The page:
By Tucker Hughes
2016 was another strong year for the Orange County commercial real estate market.
The office segment of the market country-wide experienced a total of 1.3 million square feet of positive absorption, which reduced vacancy rates from 9.4% to 8.9% relative to the end of 2015. This dropped the total amount of vacant office space to just 13.7 million square feet in a market that totals just over 150 million square feet of office space. We also saw average rents increase from $2.21 to $2.33 per square foot over the same period, which has been fueled by the shifting supply/demand imbalance in the market and expensive new construction which has pulled the average up due to the high rents being achieved at these properties.
The industrial asset type also faired very well in 2016 with positive absorption totaling just under 1 million square feet for the year, pushing vacancy rates even lower to 2.3% relative to the 2.7% we saw at the end of 2015. The total square footage of vacant industrial space is now at just 6.9 million square feet in a market that is over 300 million square feet in size. It’s likely that we would have seen even larger absorption in the industrial segment if there was any inventory at all in some of the more desirable markets, versus much of the inventory available being in the north part of Orange County. Average rents also increased dramatically over the prior year, jumping from $0.80 per square foot to $0.88 per square foot for a whopping 10% increase.
As 2016 came to close there was a total of 2.4 million square feet of office product under construction relative to just 274,000 square feet of industrial space. It’s interesting to note that the office product type has a significantly higher vacancy rate and a much smaller total market size, yet we still see massive development while very little is being constructed on the industrial side of the market. High land prices are to blame. Given the limited density of industrial real estate, developers would need to be achieving rents similar to that of office space to make it pencil, and even then it would be challenging. Office developers have the obvious advantage of going vertical and being able to charge more per square foot due to the types of companies that need corporate space.
Where is the relief value for industrial tenants? It’s in the Inland Empire. In San Bernardino and Riverside County there is now 15.6 million square feet under development. Unfortunately, this is unlikely to lower rental rates at all locally, however, it will almost certainly create a ceiling to where Orange County rents can rise before companies decide that they have no choice but to move east. Where will that ceiling end up? Time will tell, but one has to begin to wonder how much farther industrial rents can climb given their rapid rise over the past few years.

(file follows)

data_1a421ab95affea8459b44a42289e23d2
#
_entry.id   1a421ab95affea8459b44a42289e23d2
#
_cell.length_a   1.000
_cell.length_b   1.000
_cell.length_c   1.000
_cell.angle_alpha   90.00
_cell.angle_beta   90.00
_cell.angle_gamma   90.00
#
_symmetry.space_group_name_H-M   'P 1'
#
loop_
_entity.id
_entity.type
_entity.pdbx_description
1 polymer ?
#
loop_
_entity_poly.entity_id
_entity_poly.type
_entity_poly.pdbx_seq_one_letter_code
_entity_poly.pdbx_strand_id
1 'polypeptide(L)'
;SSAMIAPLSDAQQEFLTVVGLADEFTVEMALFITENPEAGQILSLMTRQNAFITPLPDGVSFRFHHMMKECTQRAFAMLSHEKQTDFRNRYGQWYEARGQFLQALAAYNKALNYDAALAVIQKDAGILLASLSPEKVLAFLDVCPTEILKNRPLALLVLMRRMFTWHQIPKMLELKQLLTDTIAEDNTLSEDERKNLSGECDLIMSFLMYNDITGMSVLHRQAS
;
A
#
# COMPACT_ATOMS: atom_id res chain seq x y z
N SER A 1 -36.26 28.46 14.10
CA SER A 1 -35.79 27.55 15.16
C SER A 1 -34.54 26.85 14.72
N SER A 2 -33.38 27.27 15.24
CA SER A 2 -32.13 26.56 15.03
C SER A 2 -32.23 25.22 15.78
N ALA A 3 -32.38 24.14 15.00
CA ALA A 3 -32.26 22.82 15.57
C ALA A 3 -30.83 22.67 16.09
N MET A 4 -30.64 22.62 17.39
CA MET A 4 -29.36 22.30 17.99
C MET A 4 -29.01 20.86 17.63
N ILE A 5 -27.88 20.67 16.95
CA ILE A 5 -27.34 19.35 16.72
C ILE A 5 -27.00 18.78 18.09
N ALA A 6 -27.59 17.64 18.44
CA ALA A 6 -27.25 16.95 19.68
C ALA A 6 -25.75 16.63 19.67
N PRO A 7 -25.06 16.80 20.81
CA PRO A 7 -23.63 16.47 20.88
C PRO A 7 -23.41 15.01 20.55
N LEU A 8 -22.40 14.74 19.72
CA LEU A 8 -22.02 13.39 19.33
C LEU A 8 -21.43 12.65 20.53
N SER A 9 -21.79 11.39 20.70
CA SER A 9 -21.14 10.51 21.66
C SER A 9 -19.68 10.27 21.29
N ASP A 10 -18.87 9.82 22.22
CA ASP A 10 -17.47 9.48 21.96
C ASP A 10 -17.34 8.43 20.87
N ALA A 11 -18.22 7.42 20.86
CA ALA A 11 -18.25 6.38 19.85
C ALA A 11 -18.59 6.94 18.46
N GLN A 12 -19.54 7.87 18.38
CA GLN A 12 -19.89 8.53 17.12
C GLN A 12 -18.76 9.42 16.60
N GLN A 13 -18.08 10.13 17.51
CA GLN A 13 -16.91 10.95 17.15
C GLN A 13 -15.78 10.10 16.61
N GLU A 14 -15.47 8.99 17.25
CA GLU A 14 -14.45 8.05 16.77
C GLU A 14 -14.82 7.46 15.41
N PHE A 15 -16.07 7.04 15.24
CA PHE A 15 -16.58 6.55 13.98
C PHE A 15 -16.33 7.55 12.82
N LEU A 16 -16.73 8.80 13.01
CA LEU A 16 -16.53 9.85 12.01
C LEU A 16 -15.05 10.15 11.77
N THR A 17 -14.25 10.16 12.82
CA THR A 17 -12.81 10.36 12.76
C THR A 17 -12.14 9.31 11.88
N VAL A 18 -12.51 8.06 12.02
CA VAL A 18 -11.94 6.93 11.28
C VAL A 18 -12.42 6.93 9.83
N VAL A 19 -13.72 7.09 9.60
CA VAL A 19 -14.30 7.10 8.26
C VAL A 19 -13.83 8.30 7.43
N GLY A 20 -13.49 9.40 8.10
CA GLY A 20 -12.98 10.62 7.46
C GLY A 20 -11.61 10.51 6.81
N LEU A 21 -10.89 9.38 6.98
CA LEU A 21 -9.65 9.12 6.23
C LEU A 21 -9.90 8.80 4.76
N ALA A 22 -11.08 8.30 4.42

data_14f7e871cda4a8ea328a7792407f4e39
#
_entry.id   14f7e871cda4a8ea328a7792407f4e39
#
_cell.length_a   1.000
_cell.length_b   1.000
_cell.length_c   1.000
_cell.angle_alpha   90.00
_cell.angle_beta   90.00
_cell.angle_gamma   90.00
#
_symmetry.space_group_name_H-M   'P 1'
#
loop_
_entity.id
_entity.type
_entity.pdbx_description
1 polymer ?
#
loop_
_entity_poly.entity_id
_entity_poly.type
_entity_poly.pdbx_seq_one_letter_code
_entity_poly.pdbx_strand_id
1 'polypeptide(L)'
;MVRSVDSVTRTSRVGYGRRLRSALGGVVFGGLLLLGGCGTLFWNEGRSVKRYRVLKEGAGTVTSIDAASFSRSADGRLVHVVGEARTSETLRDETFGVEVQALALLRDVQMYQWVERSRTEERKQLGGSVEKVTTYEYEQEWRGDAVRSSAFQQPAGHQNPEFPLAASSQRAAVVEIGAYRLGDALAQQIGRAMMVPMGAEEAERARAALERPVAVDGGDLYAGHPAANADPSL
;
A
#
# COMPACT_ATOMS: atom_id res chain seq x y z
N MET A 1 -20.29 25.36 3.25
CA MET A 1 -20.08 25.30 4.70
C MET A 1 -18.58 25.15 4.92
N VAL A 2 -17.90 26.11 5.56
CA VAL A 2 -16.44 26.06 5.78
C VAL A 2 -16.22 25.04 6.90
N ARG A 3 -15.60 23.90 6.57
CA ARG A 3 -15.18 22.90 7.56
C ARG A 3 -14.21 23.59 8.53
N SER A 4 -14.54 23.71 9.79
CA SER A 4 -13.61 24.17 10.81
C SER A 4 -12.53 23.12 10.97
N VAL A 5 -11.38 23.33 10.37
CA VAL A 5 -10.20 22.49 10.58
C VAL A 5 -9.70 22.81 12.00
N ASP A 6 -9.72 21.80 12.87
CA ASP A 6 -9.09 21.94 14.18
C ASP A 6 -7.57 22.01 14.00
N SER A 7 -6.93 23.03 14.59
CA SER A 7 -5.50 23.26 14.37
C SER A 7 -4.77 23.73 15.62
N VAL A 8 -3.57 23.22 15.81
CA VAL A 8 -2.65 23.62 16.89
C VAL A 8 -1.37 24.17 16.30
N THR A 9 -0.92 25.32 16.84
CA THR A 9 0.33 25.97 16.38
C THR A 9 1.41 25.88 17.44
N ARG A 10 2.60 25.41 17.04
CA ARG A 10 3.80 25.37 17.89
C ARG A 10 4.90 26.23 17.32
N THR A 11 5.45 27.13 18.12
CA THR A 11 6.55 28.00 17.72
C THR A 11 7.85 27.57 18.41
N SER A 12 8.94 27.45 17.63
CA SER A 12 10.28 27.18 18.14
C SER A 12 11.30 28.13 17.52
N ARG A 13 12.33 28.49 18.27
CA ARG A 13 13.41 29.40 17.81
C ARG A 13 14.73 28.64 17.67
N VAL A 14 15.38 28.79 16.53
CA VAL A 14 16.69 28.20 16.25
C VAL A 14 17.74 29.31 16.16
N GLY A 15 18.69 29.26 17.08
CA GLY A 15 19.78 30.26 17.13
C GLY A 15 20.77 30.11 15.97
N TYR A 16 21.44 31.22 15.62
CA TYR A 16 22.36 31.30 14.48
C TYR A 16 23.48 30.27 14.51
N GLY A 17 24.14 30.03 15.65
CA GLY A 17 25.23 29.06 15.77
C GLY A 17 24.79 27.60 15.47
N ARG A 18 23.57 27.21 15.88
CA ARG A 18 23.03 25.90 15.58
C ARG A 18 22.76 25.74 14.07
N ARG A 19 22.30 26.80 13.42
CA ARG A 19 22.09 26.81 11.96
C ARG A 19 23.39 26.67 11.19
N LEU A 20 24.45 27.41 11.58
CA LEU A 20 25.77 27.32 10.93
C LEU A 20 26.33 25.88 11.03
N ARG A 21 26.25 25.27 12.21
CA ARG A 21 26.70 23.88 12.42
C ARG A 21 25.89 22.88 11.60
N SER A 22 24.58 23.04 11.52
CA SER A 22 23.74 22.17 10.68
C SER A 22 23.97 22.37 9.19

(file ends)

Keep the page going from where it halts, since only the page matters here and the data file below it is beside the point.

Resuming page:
Of the 2.4 million square feet of office product under development, almost all of it is in South County. The exception to this is the monstrous Boardwalk project in the center of the Irvine market that surrounds John Wayne Airport. The concentration of the new development occurring is interesting and is a clear testament to the popularity of areas like Irvine Spectrum, which for Class A product is more expensive than being by the airport.
What does all of this mean for tenants in 2017? Be prepared for increased rents, especially for industrial space users, as the supply/demand equation further tilts in favor of landlords county-wide.
Tucker Hughes is managing director at Hughes Marino, an award-winning commercial real estate firm with offices across the nation. As head of Hughes Marino’s Orange County and Los Angeles offices, Tucker specializes in tenant representation and building purchases throughout Southern California. Tucker makes frequent media appearances to speak on the future of commercial real estate, and is also a regular columnist for Entrepreneur.com. Contact Tucker at 1-844-662-6635 or firstname.lastname@example.org.